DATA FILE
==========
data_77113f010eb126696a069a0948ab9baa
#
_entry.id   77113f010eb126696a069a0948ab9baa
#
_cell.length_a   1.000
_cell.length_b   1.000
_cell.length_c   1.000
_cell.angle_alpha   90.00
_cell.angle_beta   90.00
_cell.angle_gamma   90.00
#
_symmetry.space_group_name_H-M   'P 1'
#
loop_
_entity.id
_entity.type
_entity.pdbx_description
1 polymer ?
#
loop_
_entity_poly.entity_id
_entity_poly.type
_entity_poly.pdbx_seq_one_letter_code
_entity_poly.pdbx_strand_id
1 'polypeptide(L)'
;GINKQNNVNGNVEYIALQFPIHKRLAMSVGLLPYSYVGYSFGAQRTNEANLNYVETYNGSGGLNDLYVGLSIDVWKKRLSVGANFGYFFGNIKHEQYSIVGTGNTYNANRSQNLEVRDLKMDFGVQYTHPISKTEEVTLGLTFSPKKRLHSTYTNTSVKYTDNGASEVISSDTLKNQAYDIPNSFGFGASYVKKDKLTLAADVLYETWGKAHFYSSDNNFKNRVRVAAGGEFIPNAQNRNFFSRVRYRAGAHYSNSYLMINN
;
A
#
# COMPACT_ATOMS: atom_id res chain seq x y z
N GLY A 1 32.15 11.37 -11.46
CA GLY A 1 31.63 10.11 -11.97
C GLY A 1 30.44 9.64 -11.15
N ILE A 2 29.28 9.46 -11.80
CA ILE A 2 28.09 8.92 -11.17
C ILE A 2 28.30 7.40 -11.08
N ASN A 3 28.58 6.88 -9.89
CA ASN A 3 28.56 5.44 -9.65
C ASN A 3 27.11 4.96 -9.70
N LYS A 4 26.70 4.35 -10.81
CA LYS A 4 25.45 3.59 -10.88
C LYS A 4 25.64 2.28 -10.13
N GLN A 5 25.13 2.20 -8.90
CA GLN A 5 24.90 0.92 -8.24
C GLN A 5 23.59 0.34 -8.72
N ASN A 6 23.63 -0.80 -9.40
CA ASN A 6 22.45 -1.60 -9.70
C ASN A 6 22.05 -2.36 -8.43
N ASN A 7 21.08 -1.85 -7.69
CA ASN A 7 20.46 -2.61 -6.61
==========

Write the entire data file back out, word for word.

data_77113f010eb126696a069a0948ab9baa
#
_entry.id   77113f010eb126696a069a0948ab9baa
#
_cell.length_a   1.000
_cell.length_b   1.000
_cell.length_c   1.000
_cell.angle_alpha   90.00
_cell.angle_beta   90.00
_cell.angle_gamma   90.00
#
_symmetry.space_group_name_H-M   'P 1'
#
loop_
_entity.id
_entity.type
_entity.pdbx_description
1 polymer ?
#
loop_
_entity_poly.entity_id
_entity_poly.type
_entity_poly.pdbx_seq_one_letter_code
_entity_poly.pdbx_strand_id
1 'polypeptide(L)'
;GINKQNNVNGNVEYIALQFPIHKRLAMSVGLLPYSYVGYSFGAQRTNEANLNYVETYNGSGGLNDLYVGLSIDVWKKRLSVGANFGYFFGNIKHEQYSIVGTGNTYNANRSQNLEVRDLKMDFGVQYTHPISKTEEVTLGLTFSPKKRLHSTYTNTSVKYTDNGASEVISSDTLKNQAYDIPNSFGFGASYVKKDKLTLAADVLYETWGKAHFYSSDNNFKNRVRVAAGGEFIPNAQNRNFFSRVRYRAGAHYSNSYLMINN
;
A
#
# COMPACT_ATOMS: atom_id res chain seq x y z
N GLY A 1 32.15 11.37 -11.46
CA GLY A 1 31.63 10.11 -11.97
C GLY A 1 30.44 9.64 -11.15
N ILE A 2 29.28 9.46 -11.80
CA ILE A 2 28.09 8.92 -11.17
C ILE A 2 28.30 7.40 -11.08
N ASN A 3 28.58 6.88 -9.89
CA ASN A 3 28.56 5.44 -9.65
C ASN A 3 27.11 4.96 -9.70
N LYS A 4 26.70 4.35 -10.81
CA LYS A 4 25.45 3.59 -10.88
C LYS A 4 25.64 2.28 -10.13
N GLN A 5 25.13 2.20 -8.90
CA GLN A 5 24.90 0.92 -8.24
C GLN A 5 23.59 0.34 -8.72
N ASN A 6 23.63 -0.80 -9.40
CA ASN A 6 22.45 -1.60 -9.70
C ASN A 6 22.05 -2.36 -8.43
N ASN A 7 21.08 -1.85 -7.69
CA ASN A 7 20.46 -2.61 -6.61